If anyone were too sick for prison, Jose Medina thought, it would be him.
Medina was 27 years old when he entered New York’s prison system. Four decades later, at 68, he’s still behind bars — and afraid that he may die there.
In 2005, he was diagnosed with lung cancer, which necessitated a complete removal of his left lung and a partial removal of his right lung. He survived the cancer, but was left with chronic respiratory disease and severe emphysema. He now depends on inhalers and, at times, a breathing machine. The following year, he applied for medical parole.
His request was denied.
In 2014, doctors diagnosed Medina with prostate cancer. He now needs a catheter and multiple medications. Five years later, in 2019, the Defenders Clinic Second Look Project at the City University of New York submitted an application for clemency, or a request to the governor to shorten his 50-to-life sentence, on Medina’s behalf.
He never received a response, not even an acknowledgement of receipt. His legal team, headed by Steve Zeidman, sent a follow-up letter on March 16, 2020, two days after the first Covid death in New York — of a woman who, like Medina, had emphysema.
“There’s every indication that he’s the exact sort of person to be most terrified about Covid. He told us he wouldn’t even leave his cell, he was just that terrified,” Zeidman said.
Four days later, the legal team sent another letter, this time requesting medical parole.
On May 15, the prison agency denied the request. “It has been deemed that he is not an appropriate candidate for Medical Parole,” stated the letter, signed by the Department of Correction and Community Supervision (DOCCS)’s chief medical officer John Morley. The letter did not say why Medina was deemed ineligible.
Incarcerated New Yorkers applying for medical parole go through a lengthy process bookended by a medical evaluation at the outset and a final review by the parole board. How decisions are made at these two stages is opaque, but what’s in between is even more of a black box. Two officials within the prison agency — its chief medical officer, Morley, and its head, Acting Commissioner Anthony Annucci — reject many applications after they’ve passed their medical evaluations and before they’ve reached the board, typically with little explanation.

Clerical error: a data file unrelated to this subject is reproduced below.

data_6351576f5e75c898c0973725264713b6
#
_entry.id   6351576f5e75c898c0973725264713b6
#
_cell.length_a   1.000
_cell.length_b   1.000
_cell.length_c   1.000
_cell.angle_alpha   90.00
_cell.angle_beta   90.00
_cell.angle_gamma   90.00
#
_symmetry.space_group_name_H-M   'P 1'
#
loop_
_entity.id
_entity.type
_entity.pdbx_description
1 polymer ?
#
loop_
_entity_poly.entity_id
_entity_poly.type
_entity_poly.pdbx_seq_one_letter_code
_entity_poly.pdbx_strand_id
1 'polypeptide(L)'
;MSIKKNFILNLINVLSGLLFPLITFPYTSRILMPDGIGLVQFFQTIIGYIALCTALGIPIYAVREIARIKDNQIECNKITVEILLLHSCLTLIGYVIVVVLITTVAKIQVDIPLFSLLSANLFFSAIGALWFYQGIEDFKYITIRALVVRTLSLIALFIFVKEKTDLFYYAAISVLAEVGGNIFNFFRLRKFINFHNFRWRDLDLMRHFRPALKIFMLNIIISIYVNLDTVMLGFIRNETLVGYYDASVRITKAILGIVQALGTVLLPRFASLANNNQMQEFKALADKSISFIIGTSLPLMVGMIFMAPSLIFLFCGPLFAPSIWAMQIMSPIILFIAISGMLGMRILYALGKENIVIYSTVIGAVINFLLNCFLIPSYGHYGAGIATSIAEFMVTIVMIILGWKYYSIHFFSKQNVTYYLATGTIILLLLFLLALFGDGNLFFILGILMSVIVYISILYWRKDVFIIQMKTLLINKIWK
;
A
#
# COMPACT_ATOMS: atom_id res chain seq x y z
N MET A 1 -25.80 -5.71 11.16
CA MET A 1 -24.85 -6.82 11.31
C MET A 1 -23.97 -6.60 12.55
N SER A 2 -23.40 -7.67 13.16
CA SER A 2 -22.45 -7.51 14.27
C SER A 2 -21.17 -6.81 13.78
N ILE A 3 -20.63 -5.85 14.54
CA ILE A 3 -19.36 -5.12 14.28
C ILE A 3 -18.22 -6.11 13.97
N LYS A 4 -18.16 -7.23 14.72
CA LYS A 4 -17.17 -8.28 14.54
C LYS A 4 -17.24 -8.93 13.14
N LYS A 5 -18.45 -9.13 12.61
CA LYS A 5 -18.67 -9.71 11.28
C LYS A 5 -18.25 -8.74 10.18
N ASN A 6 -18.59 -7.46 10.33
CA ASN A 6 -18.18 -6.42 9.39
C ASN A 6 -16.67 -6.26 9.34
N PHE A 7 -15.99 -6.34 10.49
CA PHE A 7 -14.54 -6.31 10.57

Their refusals have frustrated legal advocates, who question the murky criteria that prevent their clients from at least obtaining a board hearing where they can press their case. Annucci is already under heavy fire for conditions in New York prisons and the approximately 1,000 deaths that have occurred on his watch.
Medina is one of the people whose application got caught in this middle stage. Last November, he was diagnosed with glaucoma in his left eye, causing him pain and blurry vision, which makes moving around difficult. The CUNY legal team is currently gathering records for an independent medical review in preparation for a third medical parole request on his behalf.
Still locked up, afraid he will lose his eyesight completely, afraid he will never meet his daughter outside prison walls, Medina describes “the sad and painful reality of dying alone in a cold dark prison cell.”
“It is an unfortunate reality for all aging prisoners, especially those living with chronic medical conditions,” he told Bolts and New York Focus over email. “I only want to enjoy a moment at the beach with family, go to a movie theater, and experience a nice meal at an upscale restaurant before my departure.”
Most medical parole applications never make it to the parole board
Under New York law, the state parole board can grant medical parole to an incarcerated patient certified by the prison agency as suffering from a malady that renders them “so debilitated or incapacitated as to create a reasonable probability that he or she is physically or cognitively incapable of presenting any danger to society.”
In 2020, as Covid-19 exploded in the prison system, DOCCS received an enormous increase in medical parole requests — 1,049 in total. It approved 18.
In a statement to Bolts and New York Focus, a DOCCS spokesperson suggested that many of those applicants may not have been medically eligible. “As the law is currently written, concern that an individual with pre-existing conditions may contract COVID and be at an increased risk for a severe and possibly fatal outcome, is not a basis for medical parole,” the spokesperson said.